Title: There There
The story starts off with a prologue, (which is one of my favorite parts, the interlude is the other) telling us about the Indian Head that was used as a test pattern on TV in the 1970s to all American TVs everywhere after all the shows ran out. There are some parts which are very graphic. So, be prepared.
Then the prologue continues with the Indian head in the jar; the Indian head on a spike; and the rolling heads that Mel Gibson made up in a world meant to resemble the real Indian world in the 1500s in Mexico.
According to Mr. Orange, Indians have long been misrepresented by the society, “We’ve been defined by everyone else and continue to be slandered despite easy-to-look-on-the-internet facts about the realities of our histories and current state as people.”
And as children, the Indians grew up with stories about massacres, how they were mutilated, tore unborn babies out of bellies, and broke soft baby heads against trees; then took their body parts as trophies, while the crowd celebrated, cheered and laughed.
The novel then introduces us to 12 Urban Indians, who are in someway or other, related and connected to each other in a huge web. To name some of them – sisters Opal Viola Victoria Bear Shield (great aunt to Jacquie’s grandsons) and Jacquie Red Feather (a substance abuse counselor struggling to stay sober); Edwin Black, a half Native (his skin is what he calls brown-ish) overweight graduate who’s in search of his father who’s going to be the emcee at the powwow; Tony Loneman, a victim of fetal alcohol syndrome that he nicknamed “The Drome” and who’s part of the team who planned to rob the powwow; Dene Oxendene, who aims to continue his uncle’s dream of making a documentary on the stories and lives of the Indians, to help the community understand themselves better; Blue, who stayed with her husband, despite being abused; and Orvil Red Feather (Jacquie’s grandson) who was to perform at the powwow.
Thomas Frank, whose mom is white and dad is one thousand percent Indian, pondered on this: “You’re from people who took and took and took and took. And from a people taken. You were both and neither. When you took baths, you’d stare at your brown arms against your white legs in the water and wonder what they were doing together on the same body, in the same bathtub.” and yet, he feels every bit of Indian in him when he hears the beat of the drum and dance.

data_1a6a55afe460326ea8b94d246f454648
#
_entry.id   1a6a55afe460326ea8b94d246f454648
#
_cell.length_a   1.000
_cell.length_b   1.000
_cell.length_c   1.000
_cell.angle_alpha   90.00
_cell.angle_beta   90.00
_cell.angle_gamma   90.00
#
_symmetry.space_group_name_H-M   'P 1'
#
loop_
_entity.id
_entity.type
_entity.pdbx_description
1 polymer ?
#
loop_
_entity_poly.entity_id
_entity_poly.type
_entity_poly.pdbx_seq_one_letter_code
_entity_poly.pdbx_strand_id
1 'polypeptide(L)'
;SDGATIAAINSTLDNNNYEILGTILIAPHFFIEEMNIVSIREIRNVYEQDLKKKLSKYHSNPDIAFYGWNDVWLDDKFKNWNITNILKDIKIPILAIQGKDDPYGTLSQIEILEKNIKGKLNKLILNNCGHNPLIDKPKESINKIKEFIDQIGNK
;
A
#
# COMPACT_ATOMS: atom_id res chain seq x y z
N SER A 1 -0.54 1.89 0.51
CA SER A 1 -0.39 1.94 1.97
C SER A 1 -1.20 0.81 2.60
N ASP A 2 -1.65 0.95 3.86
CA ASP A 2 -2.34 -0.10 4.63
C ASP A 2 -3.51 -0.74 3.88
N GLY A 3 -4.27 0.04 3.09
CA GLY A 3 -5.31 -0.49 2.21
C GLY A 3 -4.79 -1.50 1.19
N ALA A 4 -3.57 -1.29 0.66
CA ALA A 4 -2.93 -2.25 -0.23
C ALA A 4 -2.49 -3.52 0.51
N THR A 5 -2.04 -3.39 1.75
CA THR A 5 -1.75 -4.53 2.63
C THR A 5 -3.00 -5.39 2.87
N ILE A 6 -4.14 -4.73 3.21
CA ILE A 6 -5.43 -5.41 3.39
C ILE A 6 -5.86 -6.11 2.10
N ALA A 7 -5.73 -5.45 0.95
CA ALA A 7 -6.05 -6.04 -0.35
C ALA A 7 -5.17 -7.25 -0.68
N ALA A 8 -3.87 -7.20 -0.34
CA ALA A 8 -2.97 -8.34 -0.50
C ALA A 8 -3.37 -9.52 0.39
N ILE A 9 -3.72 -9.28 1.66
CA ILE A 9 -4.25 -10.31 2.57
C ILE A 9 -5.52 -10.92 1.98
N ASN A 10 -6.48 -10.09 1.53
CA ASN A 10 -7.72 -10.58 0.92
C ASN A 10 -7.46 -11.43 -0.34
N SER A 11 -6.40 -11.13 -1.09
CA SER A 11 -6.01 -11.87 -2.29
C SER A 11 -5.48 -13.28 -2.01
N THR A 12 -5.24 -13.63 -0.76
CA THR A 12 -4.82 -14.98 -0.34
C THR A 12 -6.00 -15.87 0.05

As for Blue, whose adoptive parents are white, has no clue of her roots. All she knows of herself is that she isn’t white. “…while my hair is dark and my skin is brown, when I look in the mirror I see myself from the inside out. And inside I feel as white as the long white pill-shaped pillow my mom always made me keep on my bed even though I never used it.” She kept on “feeling white while being treated like any other brown person wherever I went.”
And Orvil, who’s cared for by his Indian great aunt, learns almost everything about being Indian virtually – “from watching hours and hours of powwow footage, documentaries on YouTube by reading all that there was to read on sites like Wikipedia, POwWows.com, and Indian Country Today.”
Second, this story serves as a voice to an almost voiceless community – the Native Americans. Third, it speaks to people, like me, who are not born in their ‘home country’ and have been constantly stereotyped by others. Fourth, quoting from the book, “When you hear stories from people like you, you feel less alone. When you feel less alone, and like you have a community of people behind you, alongside you, I believe you can live a better life.” Last but not least, this is what I’m hoping, that it will help stop people from generalizing and stereotyping, and one that I learned from a recent book I read, “THUG”, – The Hate U Give Little Infants F***Ks Everything.